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Employers must carry out their duties as agents of SARS

Employers must carry out their duties as agents of SARS

Pretoria, 12 March 2020 – The South African Revenue Service (SARS) wishes to thank those compliant employers who have carried out all their tax obligations as agents for SARS, in terms of our country’s tax legislation.
Employers are agents for SARS, as they deduct income tax that is due by an employee and pay the deducted amounts over to SARS. The amounts deducted or withheld by an employer must be paid to SARS on a monthly basis by completing the EMP201.
Employers are also required to submit an annual reconciliation declaration (EMP501) for the full year – from 1 March to 28/29 February.
However, many employers, just over 40 percent, deduct tax from their employees’ income through Pay-As-You-Earn (PAYE), but do not in turn pay SARS.
These non-compliant employers must note that it is the duty of SARS to communicate with employees about any potential tax shortfalls, which may be payable by them on assessment, because of the non-payment of PAYE by an employer. This can be avoided by paying the outstanding PAYE in full (including interest and penalties where applicable) to SARS, within 10 calendar days from receipt of a letter from SARS.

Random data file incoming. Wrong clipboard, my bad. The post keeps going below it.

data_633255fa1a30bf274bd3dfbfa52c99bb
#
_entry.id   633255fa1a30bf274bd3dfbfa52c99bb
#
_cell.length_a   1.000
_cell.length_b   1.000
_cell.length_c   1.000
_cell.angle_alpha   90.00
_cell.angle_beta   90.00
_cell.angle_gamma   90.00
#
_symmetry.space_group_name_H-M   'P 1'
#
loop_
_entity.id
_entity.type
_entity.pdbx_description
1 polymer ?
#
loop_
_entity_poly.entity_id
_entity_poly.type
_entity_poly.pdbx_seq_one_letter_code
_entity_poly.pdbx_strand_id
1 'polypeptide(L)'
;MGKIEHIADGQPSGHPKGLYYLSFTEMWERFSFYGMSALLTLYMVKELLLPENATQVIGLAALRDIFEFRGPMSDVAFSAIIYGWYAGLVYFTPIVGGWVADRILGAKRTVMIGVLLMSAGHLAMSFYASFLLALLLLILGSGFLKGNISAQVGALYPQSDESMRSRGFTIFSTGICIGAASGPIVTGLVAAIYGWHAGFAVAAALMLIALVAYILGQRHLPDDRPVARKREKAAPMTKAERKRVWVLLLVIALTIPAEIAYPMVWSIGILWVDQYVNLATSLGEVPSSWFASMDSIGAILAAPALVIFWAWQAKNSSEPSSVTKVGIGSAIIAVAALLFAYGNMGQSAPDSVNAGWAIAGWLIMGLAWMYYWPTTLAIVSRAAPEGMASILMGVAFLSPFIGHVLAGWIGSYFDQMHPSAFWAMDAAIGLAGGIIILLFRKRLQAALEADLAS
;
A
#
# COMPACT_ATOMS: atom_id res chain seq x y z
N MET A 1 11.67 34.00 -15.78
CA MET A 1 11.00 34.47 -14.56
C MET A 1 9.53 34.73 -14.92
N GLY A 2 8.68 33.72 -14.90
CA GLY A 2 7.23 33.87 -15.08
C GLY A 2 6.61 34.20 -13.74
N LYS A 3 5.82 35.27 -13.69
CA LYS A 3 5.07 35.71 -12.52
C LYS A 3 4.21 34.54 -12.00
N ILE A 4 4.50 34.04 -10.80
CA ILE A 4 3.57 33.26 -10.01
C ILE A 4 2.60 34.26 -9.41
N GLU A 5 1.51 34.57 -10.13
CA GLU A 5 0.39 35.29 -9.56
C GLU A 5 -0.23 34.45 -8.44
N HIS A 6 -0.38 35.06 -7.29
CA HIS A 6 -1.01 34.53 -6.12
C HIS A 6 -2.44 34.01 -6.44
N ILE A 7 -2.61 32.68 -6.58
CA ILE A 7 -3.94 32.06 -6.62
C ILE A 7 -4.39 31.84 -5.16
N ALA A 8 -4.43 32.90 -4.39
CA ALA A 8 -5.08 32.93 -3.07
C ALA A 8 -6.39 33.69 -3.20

For employees to be able to receive a streamlined and seamless service during filing season, it is critically important that employers fulfil all their registration, filing and payment obligations.
If there is any non-compliance with any of these legal obligations, SARS will commence with criminal investigations, and lay criminal charges where necessary.
SARS’ role will be to provide clarity and certainty to all taxpayers about their tax obligations, and to make it easy to comply with these obligations.
Employers must remember that their compliance enables their employees’ compliance.
Furthermore, their on-time payment of the PAYE that they deduct from their employees constitutes a huge contribution to the revenue that SARS collects every year.
This revenue in turn allows government to provide the much-needed basic services and other public goods to the poorest of the poor.
All this is made possible by complying with their monthly and annual tax obligations.
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